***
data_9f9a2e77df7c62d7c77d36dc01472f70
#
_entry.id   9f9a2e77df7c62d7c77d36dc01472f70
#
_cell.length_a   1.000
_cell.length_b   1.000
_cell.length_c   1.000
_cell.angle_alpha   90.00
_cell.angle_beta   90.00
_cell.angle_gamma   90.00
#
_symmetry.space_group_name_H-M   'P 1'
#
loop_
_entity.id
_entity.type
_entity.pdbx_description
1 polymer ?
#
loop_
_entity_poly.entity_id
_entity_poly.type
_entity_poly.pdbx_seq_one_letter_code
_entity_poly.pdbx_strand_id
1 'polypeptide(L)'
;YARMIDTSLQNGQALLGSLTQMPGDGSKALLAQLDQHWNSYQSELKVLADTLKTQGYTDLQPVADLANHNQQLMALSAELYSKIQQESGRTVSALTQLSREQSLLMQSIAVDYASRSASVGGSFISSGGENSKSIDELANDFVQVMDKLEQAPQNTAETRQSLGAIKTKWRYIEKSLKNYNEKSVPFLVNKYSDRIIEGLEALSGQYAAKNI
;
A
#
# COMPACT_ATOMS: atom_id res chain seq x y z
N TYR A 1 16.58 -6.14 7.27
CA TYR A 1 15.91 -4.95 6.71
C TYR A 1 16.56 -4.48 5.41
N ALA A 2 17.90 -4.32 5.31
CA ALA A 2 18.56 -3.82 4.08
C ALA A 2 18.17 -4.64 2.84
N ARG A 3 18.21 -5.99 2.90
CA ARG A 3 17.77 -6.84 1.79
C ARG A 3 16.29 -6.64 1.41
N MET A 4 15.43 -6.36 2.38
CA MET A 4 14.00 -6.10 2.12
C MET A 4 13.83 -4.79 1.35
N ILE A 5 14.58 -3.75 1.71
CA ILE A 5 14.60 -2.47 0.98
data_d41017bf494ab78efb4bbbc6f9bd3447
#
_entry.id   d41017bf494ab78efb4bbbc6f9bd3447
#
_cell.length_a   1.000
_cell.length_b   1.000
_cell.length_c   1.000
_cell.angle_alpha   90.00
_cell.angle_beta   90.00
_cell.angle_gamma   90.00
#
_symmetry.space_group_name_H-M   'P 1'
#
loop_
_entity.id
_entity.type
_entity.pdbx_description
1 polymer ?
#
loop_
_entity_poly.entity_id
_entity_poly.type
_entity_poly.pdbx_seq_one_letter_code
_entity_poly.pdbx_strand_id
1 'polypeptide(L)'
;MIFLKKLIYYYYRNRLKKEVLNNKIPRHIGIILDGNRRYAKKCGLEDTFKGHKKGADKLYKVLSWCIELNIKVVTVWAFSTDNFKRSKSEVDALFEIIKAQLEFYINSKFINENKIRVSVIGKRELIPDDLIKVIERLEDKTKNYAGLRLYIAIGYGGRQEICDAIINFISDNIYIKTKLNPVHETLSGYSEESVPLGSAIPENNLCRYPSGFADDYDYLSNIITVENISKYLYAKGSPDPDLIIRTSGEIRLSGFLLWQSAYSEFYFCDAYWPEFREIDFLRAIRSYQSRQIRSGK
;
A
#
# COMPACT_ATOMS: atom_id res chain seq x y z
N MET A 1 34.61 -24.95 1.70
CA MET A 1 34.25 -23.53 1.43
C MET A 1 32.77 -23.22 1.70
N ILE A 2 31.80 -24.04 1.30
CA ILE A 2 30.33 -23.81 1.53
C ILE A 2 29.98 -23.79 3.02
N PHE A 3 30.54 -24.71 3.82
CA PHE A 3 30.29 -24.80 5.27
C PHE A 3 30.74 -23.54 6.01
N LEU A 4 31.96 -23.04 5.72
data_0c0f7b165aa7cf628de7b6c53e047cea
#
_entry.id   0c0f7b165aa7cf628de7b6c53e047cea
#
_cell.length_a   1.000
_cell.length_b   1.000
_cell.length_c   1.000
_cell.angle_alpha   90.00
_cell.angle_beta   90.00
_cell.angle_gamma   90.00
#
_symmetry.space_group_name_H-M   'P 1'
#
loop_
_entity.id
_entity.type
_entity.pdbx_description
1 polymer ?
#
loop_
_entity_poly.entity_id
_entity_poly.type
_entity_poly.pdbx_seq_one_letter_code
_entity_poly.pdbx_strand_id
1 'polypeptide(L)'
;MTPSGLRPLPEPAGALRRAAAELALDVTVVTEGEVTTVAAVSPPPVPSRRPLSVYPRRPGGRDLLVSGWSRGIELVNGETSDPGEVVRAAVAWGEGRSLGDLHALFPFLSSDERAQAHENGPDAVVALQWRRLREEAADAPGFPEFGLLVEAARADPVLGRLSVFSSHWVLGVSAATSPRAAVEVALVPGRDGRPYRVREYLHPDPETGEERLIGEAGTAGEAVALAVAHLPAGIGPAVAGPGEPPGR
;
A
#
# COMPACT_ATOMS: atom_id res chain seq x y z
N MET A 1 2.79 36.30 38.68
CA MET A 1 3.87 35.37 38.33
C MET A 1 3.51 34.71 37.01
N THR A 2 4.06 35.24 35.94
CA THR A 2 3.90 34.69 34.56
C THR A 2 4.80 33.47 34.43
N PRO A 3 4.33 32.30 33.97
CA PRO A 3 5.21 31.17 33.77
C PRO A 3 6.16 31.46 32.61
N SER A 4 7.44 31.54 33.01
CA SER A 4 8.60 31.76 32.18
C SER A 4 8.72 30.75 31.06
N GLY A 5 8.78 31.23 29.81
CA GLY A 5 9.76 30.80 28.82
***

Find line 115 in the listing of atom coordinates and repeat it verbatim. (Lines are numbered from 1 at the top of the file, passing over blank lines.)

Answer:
N MET A 1 2.79 36.30 38.68